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Monday, September 13, 2010

The Nude Figure

As a high school art instructor, I found that one of the most interesting and "touchy" subjects to deal with in presenting art from the past is the inevitable presence of the nude figure. The reactions ranged from (often feigned) indifference, to deep embarrassment on the part of the wide cross-section of young adolescent artists I encountered. The kids, of both sexes, came equipped with a number of built-in defense mechanisms, but the most likely one seemed to be laughter in one form or another. There also seemed to be a direct correlation between the amount of laughter and the size of the group encountering the nude form (in pictures of course). Small groups tended to be the most open in their reactions although individual students seemed only fascinated, rather than embarrassed in seeing the nude figure in a book, for instance. In much larger groups, (as in a slide presentation or video) the reaction seems to be fairly subdued with the inevitable exception of some anonymous loudmouth in the back.

Likewise, taking a cue from this, as the instructor, I usually found that student interest in such subject matter was best dealt with using humor as well. "Mr. Lane, did you ever paint people naked?" "Yes, but the brushes tend to tickle a lot and the paint is sometimes hard to get off." Or, "I've tried, but they always make me put my clothes back on." From that point on, the subject either gets dropped, or turns to a serious discussion of college figure drawing classes, whether or not the models get cold, how much they get paid, whether they are "completely" nude, etc,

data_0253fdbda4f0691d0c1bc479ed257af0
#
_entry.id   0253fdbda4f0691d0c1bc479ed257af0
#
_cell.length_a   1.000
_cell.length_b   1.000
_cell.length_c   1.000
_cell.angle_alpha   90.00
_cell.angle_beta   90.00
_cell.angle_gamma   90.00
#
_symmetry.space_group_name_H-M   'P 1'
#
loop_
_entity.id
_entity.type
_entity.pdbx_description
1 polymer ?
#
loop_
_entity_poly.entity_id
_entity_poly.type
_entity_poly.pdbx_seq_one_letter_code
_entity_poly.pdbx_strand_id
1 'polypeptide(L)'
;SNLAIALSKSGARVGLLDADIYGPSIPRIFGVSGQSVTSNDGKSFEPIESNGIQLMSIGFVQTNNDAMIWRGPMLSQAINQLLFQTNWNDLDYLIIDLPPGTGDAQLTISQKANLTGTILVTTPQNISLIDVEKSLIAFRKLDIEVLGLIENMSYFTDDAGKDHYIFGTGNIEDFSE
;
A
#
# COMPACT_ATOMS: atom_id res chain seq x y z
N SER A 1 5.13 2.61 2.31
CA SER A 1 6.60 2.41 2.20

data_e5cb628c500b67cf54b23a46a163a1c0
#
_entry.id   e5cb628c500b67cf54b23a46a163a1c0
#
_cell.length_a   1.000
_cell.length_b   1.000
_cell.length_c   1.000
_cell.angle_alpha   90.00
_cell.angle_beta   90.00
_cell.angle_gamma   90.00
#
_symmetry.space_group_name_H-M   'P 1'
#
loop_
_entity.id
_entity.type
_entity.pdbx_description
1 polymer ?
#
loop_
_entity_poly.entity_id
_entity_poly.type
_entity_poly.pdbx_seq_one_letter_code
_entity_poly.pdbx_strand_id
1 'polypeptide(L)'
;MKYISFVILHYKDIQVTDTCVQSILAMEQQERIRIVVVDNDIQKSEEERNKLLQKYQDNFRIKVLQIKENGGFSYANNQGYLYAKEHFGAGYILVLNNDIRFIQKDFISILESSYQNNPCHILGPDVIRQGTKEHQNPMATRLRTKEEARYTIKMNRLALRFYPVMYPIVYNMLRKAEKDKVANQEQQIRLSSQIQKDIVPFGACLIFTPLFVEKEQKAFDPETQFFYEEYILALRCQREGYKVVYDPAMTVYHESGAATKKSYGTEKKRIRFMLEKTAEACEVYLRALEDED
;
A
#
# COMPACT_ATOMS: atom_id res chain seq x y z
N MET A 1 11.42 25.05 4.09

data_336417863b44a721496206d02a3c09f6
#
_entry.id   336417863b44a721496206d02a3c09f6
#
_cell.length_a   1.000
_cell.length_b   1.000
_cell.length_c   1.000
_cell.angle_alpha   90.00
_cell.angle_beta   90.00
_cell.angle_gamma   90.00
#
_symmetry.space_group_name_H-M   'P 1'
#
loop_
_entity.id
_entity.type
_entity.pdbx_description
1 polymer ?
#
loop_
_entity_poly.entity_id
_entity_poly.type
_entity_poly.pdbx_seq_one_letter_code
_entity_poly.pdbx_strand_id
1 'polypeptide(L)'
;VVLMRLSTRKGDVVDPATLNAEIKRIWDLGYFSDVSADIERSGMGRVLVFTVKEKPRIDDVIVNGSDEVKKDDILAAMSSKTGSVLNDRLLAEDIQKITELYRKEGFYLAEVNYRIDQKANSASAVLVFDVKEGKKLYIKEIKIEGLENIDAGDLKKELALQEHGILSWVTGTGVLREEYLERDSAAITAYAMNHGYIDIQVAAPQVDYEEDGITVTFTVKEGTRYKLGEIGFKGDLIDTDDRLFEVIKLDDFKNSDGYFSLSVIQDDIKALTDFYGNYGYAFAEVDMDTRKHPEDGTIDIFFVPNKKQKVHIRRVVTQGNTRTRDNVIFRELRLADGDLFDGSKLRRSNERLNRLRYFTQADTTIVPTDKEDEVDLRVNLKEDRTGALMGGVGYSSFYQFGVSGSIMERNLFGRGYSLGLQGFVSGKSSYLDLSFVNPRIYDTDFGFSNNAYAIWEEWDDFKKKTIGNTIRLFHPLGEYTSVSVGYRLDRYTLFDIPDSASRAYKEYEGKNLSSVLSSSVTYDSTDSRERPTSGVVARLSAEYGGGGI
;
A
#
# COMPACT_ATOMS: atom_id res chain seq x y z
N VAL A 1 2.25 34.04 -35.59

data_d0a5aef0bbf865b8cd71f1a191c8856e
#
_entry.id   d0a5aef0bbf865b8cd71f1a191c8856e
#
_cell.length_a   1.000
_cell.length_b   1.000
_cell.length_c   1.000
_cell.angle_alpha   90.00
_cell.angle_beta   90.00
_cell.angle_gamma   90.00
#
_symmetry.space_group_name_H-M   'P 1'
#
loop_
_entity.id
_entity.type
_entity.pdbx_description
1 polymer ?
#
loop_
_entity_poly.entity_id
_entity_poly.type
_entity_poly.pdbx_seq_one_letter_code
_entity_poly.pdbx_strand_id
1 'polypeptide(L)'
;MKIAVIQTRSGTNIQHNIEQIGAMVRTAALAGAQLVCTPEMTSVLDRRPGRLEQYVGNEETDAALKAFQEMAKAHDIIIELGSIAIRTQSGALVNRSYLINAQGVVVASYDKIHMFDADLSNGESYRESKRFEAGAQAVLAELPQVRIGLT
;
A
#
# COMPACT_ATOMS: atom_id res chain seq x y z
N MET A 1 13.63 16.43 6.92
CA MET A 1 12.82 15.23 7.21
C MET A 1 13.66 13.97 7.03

Similarly, there arose from time to time the request on the part of a high school art student to want to "do" a nude figure (from a photo of course). Here I developed two standard responses. If the request was seriously made, I demanded the student bring a note signed by their mother granting them permission to portray a nude figure. That usually took care of "that". On rare occasions, the student called my "bluff" and actually complied in order to do a nude figure--a drawing of Michelangelo's David, for instance. If the request to draw a nude figure was not made seriously, I suggested the student go home, take pad and pencil, go into the bathroom, lock the door, stand naked in front of a full length mirror, and draw, draw, draw.

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